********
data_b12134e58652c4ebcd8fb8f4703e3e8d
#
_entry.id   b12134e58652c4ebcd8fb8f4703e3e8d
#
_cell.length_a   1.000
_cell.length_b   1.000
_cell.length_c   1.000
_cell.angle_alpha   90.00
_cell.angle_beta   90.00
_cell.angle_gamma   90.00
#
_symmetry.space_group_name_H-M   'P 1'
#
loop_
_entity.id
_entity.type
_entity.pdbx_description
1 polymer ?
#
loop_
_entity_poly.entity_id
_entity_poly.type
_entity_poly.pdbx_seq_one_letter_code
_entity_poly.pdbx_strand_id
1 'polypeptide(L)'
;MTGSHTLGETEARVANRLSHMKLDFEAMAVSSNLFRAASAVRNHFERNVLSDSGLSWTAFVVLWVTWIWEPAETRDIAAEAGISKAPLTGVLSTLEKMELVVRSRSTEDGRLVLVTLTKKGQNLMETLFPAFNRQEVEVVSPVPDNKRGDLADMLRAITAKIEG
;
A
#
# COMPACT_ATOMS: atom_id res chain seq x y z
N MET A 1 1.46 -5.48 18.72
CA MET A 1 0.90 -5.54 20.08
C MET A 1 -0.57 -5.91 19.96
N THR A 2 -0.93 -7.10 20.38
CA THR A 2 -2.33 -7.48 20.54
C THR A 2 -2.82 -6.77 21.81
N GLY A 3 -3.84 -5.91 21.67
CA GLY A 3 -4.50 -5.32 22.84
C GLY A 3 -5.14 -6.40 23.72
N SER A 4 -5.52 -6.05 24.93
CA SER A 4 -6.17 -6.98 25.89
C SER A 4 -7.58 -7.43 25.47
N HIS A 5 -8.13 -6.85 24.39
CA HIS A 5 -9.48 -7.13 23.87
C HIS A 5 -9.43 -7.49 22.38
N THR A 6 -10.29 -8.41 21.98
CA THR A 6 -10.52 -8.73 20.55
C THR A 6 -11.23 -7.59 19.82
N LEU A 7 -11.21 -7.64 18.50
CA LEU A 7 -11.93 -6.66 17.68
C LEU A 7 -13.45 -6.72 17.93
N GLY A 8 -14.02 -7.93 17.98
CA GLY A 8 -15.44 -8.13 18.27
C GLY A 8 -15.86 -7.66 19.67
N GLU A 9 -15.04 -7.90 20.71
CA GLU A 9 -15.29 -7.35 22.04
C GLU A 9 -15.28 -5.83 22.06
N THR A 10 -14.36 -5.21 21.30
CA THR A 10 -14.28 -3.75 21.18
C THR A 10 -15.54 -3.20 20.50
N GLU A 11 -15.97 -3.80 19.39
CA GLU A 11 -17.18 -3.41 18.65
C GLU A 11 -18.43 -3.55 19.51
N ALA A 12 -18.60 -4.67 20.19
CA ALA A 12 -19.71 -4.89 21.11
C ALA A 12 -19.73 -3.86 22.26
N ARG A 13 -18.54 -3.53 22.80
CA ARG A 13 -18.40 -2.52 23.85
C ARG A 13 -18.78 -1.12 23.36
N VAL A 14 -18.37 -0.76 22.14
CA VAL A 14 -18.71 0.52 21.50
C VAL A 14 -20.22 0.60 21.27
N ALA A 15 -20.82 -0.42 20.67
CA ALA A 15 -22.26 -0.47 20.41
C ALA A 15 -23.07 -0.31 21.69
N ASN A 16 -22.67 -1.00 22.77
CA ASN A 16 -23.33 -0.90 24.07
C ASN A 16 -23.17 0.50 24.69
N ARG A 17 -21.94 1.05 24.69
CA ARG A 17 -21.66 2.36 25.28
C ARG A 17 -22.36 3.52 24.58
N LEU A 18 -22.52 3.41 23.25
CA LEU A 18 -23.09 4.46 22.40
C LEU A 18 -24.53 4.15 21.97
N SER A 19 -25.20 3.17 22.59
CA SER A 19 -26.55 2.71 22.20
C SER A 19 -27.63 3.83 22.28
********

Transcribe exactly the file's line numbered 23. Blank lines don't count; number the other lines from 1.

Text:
_entity_poly.pdbx_seq_one_letter_code